On August 31, 2020, the Massachusetts Superior Court confirmed a Financial Industry Regulatory Authority (“FINRA”) Arbitration Award against Credit Suisse for more than $2 million owed to four former Credit Suisse advisors represented by Lax & Neville LLP, including approximately $1.6 million in unlawfully withheld deferred compensation, more than $83,000 in costs and more than $411,000 in attorneys’ fees.
The former Credit Suisse advisors sued Credit Suisse for, among other things, violations of the Massachusetts Wage Act, breach of contract, breach of the implied covenant of good faith and fair dealing and unjust enrichment after it closed its U.S. wealth management business on October 20, 2015 and unlawfully cancelled their earned deferred compensation. On February 14, 2020, a three-member FINRA Arbitration Panel found for the advisers and ordered Credit Suisse to pay compensatory damages totaling $1,602,609.95 plus costs, interest and attorneys’ fees.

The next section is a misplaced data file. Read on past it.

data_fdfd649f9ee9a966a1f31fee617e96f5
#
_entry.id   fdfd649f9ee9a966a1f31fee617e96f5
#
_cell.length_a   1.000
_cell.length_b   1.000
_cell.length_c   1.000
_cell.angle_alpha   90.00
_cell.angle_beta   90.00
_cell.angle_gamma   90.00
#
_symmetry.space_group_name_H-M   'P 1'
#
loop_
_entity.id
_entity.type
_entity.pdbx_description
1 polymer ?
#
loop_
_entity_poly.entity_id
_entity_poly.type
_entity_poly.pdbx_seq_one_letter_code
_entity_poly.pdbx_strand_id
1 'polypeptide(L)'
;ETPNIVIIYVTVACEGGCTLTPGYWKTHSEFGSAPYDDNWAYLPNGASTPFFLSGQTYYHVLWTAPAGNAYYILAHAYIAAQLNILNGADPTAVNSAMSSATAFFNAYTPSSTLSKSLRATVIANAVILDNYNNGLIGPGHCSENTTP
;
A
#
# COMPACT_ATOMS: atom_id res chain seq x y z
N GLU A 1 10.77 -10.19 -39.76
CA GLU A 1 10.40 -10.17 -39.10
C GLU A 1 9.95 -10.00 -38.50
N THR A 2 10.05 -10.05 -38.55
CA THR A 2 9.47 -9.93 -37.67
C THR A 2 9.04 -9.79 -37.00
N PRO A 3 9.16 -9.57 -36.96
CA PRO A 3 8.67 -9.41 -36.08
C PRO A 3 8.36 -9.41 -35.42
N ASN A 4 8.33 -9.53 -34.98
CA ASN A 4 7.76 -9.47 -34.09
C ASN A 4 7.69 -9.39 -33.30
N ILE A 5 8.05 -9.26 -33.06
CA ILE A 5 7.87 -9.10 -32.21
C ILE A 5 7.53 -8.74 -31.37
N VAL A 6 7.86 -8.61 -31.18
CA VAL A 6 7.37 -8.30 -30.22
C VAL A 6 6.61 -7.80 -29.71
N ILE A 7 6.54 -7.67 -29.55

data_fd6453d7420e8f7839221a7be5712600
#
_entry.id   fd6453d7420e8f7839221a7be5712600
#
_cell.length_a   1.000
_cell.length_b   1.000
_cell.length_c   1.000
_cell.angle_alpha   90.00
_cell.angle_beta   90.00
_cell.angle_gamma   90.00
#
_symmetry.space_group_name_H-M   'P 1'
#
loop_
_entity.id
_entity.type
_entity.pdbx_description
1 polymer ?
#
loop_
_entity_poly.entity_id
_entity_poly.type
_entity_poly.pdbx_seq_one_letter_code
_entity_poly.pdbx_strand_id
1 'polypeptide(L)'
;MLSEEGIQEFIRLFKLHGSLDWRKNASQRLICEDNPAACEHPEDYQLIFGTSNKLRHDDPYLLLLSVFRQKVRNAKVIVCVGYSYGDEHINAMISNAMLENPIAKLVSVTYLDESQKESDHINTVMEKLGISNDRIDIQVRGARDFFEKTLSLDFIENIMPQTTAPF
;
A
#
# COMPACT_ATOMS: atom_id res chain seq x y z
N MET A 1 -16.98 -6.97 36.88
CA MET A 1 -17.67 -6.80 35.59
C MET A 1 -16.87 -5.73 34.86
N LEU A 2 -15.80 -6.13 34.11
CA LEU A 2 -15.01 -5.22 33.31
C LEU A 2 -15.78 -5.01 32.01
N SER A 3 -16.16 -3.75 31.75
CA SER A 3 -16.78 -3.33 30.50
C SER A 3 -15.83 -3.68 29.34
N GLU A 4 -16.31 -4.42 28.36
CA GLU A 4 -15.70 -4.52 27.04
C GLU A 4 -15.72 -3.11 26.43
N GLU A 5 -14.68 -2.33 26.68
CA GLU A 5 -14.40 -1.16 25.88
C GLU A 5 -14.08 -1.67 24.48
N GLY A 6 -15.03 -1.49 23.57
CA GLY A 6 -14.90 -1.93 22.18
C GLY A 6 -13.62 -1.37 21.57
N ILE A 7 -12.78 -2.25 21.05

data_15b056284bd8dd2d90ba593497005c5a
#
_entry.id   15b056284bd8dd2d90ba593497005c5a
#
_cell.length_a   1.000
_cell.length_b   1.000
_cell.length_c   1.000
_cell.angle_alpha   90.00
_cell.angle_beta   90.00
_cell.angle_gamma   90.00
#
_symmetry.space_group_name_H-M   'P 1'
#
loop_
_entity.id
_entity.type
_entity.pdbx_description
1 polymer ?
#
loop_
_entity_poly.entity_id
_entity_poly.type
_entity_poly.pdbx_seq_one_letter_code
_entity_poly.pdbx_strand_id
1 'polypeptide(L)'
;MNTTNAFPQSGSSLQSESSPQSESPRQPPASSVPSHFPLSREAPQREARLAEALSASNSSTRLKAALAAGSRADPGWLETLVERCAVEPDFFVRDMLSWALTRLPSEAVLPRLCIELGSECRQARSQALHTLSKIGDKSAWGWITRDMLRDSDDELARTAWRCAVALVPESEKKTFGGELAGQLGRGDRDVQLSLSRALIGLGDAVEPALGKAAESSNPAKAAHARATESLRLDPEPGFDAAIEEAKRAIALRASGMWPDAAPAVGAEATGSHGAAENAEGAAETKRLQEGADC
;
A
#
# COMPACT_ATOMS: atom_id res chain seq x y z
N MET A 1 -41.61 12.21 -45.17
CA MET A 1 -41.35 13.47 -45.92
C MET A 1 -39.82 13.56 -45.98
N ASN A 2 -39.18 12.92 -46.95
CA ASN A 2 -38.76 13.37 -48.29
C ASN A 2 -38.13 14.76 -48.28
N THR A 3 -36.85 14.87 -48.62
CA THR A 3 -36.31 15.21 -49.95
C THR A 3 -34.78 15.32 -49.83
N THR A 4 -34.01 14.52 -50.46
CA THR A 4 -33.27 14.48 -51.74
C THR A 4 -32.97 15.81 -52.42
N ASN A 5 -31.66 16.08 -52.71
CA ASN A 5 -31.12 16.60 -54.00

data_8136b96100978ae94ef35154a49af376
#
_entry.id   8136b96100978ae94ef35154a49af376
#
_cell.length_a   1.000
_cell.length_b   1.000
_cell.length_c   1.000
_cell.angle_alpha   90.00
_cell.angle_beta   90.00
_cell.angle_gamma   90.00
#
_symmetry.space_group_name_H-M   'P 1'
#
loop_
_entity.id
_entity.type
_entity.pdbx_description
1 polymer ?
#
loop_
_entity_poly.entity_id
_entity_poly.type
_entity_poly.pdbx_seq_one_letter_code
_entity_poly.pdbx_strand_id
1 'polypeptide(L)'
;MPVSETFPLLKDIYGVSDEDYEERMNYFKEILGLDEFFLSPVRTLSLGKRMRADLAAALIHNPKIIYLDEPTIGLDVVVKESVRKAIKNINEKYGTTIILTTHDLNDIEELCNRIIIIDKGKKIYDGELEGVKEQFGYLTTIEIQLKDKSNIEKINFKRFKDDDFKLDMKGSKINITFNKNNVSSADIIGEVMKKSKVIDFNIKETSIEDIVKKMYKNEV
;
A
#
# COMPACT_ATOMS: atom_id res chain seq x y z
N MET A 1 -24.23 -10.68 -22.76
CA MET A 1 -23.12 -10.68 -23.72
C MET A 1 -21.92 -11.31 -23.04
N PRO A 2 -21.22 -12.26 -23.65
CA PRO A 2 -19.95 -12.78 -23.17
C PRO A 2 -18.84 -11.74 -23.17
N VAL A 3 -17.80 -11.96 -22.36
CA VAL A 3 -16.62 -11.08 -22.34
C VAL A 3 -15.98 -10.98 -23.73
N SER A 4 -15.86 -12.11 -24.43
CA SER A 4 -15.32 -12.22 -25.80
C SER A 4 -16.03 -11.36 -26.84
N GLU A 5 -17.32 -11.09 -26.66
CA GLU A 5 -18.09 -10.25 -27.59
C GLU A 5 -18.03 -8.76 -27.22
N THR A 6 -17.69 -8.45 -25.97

Credit Suisse petitioned the Court to vacate in part or modify the Award, challenging the Panel’s authority to award attorneys’ fees on the basis that the advisors had no contractual right to attorneys’ fees and that Credit Suisse did not agree to submit the issue of attorneys’ fees to the Panel. In rejecting Credit Suisse’s petition and refusing to modify or vacate the Award, the Court held that Credit Suisse itself had originally submitted a request for attorneys’ fees against its four former advisers, giving the Panel the authority it needed to award attorneys’ fees. Under New York law, which governed the parties’ agreements, a mutual request for attorneys’ fees forms a binding contract between the parties and authorizes a Panel to award attorneys’ fees. The Court further noted that given Credit Suisse’s many losses in the Credit Suisse Deferred Compensation Arbitrations, its surprise at, and defense to, the Panel’s award of attorneys’ fees when both parties had requested them was unreasonable, stating that the “theory should have come as no surprise to Credit Suisse, which had already been required to pay the attorney’s [sic] fee of the prevailing party in another arbitration,” referencing the $585,307 in compensatory damages, $131,694 in interest and $146,326 in attorneys’ fees awarded to Brian Chilton, another former Credit Suisse financial advisor represented by Lax & Neville LLP. Another $1.34 million in attorneys’ fees were also awarded to former Credit Suisse advisors Joseph Lerner and Anna Winderbaum and Richard DellaRusso and Mark Sullivan, all of whom were represented by Lax & Neville LLP, as well as Christian Cram, Andrew Firstman and Mark Horncastle.